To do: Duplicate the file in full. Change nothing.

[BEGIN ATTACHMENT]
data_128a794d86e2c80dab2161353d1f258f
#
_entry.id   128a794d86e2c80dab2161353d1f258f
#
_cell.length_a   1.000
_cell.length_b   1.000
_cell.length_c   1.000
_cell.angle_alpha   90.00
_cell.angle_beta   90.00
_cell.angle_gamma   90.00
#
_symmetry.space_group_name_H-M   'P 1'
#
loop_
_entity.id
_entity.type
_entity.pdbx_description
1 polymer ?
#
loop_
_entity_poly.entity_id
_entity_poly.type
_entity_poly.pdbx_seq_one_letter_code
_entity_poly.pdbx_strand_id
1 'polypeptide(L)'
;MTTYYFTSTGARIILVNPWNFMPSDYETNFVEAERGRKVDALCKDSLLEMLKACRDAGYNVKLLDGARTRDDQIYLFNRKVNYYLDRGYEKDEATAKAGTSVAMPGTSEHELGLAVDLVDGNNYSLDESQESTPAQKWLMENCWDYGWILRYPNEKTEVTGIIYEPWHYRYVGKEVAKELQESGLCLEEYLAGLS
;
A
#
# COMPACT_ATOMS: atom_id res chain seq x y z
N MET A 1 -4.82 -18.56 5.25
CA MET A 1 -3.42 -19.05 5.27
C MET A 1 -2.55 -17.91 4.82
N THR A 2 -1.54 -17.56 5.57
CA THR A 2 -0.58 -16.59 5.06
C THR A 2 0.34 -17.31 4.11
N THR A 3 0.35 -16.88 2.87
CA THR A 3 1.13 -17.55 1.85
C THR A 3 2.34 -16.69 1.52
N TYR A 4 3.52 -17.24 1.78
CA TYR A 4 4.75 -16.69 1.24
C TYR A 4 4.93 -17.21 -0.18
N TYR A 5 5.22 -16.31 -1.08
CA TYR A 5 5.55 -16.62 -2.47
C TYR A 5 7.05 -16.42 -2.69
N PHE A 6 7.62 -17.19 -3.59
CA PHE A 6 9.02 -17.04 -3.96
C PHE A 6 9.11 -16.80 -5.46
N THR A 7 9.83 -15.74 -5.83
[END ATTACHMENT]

data_128a794d86e2c80dab2161353d1f258f
#
_entry.id   128a794d86e2c80dab2161353d1f258f
#
_cell.length_a   1.000
_cell.length_b   1.000
_cell.length_c   1.000
_cell.angle_alpha   90.00
_cell.angle_beta   90.00
_cell.angle_gamma   90.00
#
_symmetry.space_group_name_H-M   'P 1'
#
loop_
_entity.id
_entity.type
_entity.pdbx_description
1 polymer ?
#
loop_
_entity_poly.entity_id
_entity_poly.type
_entity_poly.pdbx_seq_one_letter_code
_entity_poly.pdbx_strand_id
1 'polypeptide(L)'
;MTTYYFTSTGARIILVNPWNFMPSDYETNFVEAERGRKVDALCKDSLLEMLKACRDAGYNVKLLDGARTRDDQIYLFNRKVNYYLDRGYEKDEATAKAGTSVAMPGTSEHELGLAVDLVDGNNYSLDESQESTPAQKWLMENCWDYGWILRYPNEKTEVTGIIYEPWHYRYVGKEVAKELQESGLCLEEYLAGLS
;
A
#
# COMPACT_ATOMS: atom_id res chain seq x y z
N MET A 1 -4.82 -18.56 5.25
CA MET A 1 -3.42 -19.05 5.27
C MET A 1 -2.55 -17.91 4.82
N THR A 2 -1.54 -17.56 5.57
CA THR A 2 -0.58 -16.59 5.06
C THR A 2 0.34 -17.31 4.11
N THR A 3 0.35 -16.88 2.87
CA THR A 3 1.13 -17.55 1.85
C THR A 3 2.34 -16.69 1.52
N TYR A 4 3.52 -17.24 1.78
CA TYR A 4 4.75 -16.69 1.24
C TYR A 4 4.93 -17.21 -0.18
N TYR A 5 5.22 -16.31 -1.08
CA TYR A 5 5.55 -16.62 -2.47
C TYR A 5 7.05 -16.42 -2.69
N PHE A 6 7.62 -17.19 -3.59
CA PHE A 6 9.02 -17.04 -3.96
C PHE A 6 9.11 -16.80 -5.46
N THR A 7 9.83 -15.74 -5.83